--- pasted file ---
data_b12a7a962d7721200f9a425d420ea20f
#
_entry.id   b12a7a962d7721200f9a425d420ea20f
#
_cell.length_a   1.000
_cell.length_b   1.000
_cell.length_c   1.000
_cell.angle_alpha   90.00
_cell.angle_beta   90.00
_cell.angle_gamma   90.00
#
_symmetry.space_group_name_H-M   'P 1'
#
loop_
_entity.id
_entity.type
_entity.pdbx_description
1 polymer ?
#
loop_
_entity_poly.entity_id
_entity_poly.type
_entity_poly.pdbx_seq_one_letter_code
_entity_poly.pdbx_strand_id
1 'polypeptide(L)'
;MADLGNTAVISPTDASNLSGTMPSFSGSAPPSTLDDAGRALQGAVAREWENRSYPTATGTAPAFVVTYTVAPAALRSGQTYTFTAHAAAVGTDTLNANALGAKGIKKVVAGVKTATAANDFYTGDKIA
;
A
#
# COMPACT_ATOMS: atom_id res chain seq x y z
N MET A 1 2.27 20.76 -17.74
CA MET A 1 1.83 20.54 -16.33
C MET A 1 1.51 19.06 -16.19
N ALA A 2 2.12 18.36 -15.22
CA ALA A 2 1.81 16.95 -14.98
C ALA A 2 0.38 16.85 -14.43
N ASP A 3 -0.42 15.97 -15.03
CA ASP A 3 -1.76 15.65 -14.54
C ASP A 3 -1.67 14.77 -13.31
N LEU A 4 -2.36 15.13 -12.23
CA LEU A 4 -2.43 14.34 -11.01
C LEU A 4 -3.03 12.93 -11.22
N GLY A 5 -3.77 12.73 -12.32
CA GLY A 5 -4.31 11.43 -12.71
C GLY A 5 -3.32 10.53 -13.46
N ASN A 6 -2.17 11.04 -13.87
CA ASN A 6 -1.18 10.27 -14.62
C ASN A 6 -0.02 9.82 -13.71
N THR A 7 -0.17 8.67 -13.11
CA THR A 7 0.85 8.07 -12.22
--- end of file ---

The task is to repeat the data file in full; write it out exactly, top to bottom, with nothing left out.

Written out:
data_b12a7a962d7721200f9a425d420ea20f
#
_entry.id   b12a7a962d7721200f9a425d420ea20f
#
_cell.length_a   1.000
_cell.length_b   1.000
_cell.length_c   1.000
_cell.angle_alpha   90.00
_cell.angle_beta   90.00
_cell.angle_gamma   90.00
#
_symmetry.space_group_name_H-M   'P 1'
#
loop_
_entity.id
_entity.type
_entity.pdbx_description
1 polymer ?
#
loop_
_entity_poly.entity_id
_entity_poly.type
_entity_poly.pdbx_seq_one_letter_code
_entity_poly.pdbx_strand_id
1 'polypeptide(L)'
;MADLGNTAVISPTDASNLSGTMPSFSGSAPPSTLDDAGRALQGAVAREWENRSYPTATGTAPAFVVTYTVAPAALRSGQTYTFTAHAAAVGTDTLNANALGAKGIKKVVAGVKTATAANDFYTGDKIA
;
A
#
# COMPACT_ATOMS: atom_id res chain seq x y z
N MET A 1 2.27 20.76 -17.74
CA MET A 1 1.83 20.54 -16.33
C MET A 1 1.51 19.06 -16.19
N ALA A 2 2.12 18.36 -15.22
CA ALA A 2 1.81 16.95 -14.98
C ALA A 2 0.38 16.85 -14.43
N ASP A 3 -0.42 15.97 -15.03
CA ASP A 3 -1.76 15.65 -14.54
C ASP A 3 -1.67 14.77 -13.31
N LEU A 4 -2.36 15.13 -12.23
CA LEU A 4 -2.43 14.34 -11.01
C LEU A 4 -3.03 12.93 -11.22
N GLY A 5 -3.77 12.73 -12.32
CA GLY A 5 -4.31 11.43 -12.71
C GLY A 5 -3.32 10.53 -13.46
N ASN A 6 -2.17 11.04 -13.87
CA ASN A 6 -1.18 10.27 -14.62
C ASN A 6 -0.02 9.82 -13.71
N THR A 7 -0.17 8.67 -13.11
CA THR A 7 0.85 8.07 -12.22